MIA „Rosiya Segodnya“

ukraine, corruption, aid, salary



The US and its allies have approved over $76 billion in military and fiscal aid to Kiev, equivalent to 40% of Ukraine’s GDP in 2021. However, much of this assistance doesn’t seem to be reaching its intended destinations, with CBS issuing (and then deleting) a story last week showing that as little as 30% of the military aid was reaching the front.

Ukraine is having trouble scrapping together the money required to pay soldiers’ salaries and has resorted to money printing thanks to a growing gap between military spending and declining tax revenues, combined with a slowing flow of Western aid, Finance Minister Sergii Marchenko has indicated.

“Every day and night it’s a constant headache,” Marchenko told the Wall Street Journal in an interview.

The minister explained that the government is now spending more than 60 percent of the budget on military-related expenditure, and has received assurances from Western countries of new loans and grants to cover non-military spending.

“The support we get now gives us the opportunity to win this war and to do it sooner rather than later. Without this money, the war will last longer and it will damage economies more,” Marchenko said.

The minister indicated that the government is disregarding concerns from the National Bank about skyrocketing inflation, saying “it is better to risk high inflation than not to pay soldiers’ salaries.” He added that he expects the conflict to turn into a “marathon” lasting for the remaining of 2022 and 2023. “This is a war of attrition. You have to think in these terms,” Marchenko said.

Ukraine has received a total of more than $50 billion in military and non-military aid authorizations from the US alone, including everything from weapons and new defense contracts for the military-industrial complex to replenish old inventories, to fiscal support and loans to help the Ukrainian state stay afloat, pay its creditors on time and avoid paralysis, to humanitarian assistance.
A worker paints a Saint Javelin, a Virgin Mary holding an American-made anti-tank missile, in Kyiv, Ukraine, Tuesday, May 24, 2022 - Sputnik International, 1920, 08.08.2022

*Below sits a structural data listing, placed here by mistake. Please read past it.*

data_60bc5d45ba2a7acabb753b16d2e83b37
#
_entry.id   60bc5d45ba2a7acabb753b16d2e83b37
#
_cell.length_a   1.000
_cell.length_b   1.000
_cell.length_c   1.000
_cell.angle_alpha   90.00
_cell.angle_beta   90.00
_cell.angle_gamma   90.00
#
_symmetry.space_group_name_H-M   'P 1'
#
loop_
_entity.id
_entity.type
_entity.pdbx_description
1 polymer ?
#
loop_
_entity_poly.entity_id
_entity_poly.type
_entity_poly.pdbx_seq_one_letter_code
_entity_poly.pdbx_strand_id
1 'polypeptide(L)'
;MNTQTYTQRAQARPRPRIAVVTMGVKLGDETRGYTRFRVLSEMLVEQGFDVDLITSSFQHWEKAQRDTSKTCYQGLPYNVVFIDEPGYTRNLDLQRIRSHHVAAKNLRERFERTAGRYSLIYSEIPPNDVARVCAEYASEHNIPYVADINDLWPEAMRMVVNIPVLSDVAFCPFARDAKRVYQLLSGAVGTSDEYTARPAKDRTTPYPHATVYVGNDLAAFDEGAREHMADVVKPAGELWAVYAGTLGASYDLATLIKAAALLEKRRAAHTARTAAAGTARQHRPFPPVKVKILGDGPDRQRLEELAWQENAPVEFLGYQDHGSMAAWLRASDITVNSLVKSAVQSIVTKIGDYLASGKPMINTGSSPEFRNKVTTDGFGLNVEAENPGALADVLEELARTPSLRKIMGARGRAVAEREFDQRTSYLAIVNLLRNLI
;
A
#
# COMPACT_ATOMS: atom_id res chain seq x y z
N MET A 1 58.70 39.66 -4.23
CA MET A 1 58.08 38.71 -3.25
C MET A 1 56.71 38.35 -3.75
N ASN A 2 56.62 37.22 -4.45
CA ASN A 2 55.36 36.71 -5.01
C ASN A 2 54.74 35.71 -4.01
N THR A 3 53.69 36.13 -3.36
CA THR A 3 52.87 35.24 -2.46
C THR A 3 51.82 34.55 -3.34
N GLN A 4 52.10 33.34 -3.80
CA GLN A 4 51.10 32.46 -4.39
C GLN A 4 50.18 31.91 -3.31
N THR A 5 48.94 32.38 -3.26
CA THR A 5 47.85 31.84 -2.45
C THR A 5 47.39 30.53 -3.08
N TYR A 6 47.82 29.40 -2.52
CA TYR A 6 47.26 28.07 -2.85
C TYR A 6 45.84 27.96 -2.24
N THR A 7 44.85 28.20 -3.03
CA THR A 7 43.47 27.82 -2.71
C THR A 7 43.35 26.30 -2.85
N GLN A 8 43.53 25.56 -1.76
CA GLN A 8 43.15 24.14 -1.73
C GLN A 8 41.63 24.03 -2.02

CBS Deletes Documentary Revealing That Just ‘30%’ of West’s ‘Aid’ to Ukraine Reached Frontlines
US assistance has been matched by nearly $16 billion in aid from the European Union, plus $6.22 billion, $3.34 billion, $2.85 billion, $2.61 billion and $2.11 billion from Britain, Germany, Poland, Canada and France, respectively, for a grand total of over $76 billion.
On Friday, Ukrainian presidential chief economic advisor Oleg Ustenko urged the International Monetary Fund to shell out $5 billion as part of a larger $15-20 billion aid package over the eighteen months to two years to encourage others, including the US, the EU and other countries to go ahead with additional support. Last month, Prime Minister Denys Shmygal told attendees of a Switzerland-based conference dedicated to Ukraine’s economic recovery that the country would need some $750 billion in assistance.
Corruption concerns and questions about the final destination of the tens of billions of dollars doled out to Ukraine aid periodically emerge in mainstream media reporting on the conflict. Last month, Ukrainian-born Republican Congresswoman Victoria Spartz accused Ukrainian presidential chief of staff Andriy Yermak of sabotaging the country’s defenses, and of appointing officials engaged in corruption to fight graft. Ukrainian officials dismissed her concerns as “Russian propaganda.”
Fitch Ratings - Sputnik International, 1920, 13.08.2022

Fitch Ratings, S&P Global Ratings Consider Ukraine’s Debt Restructuring as Default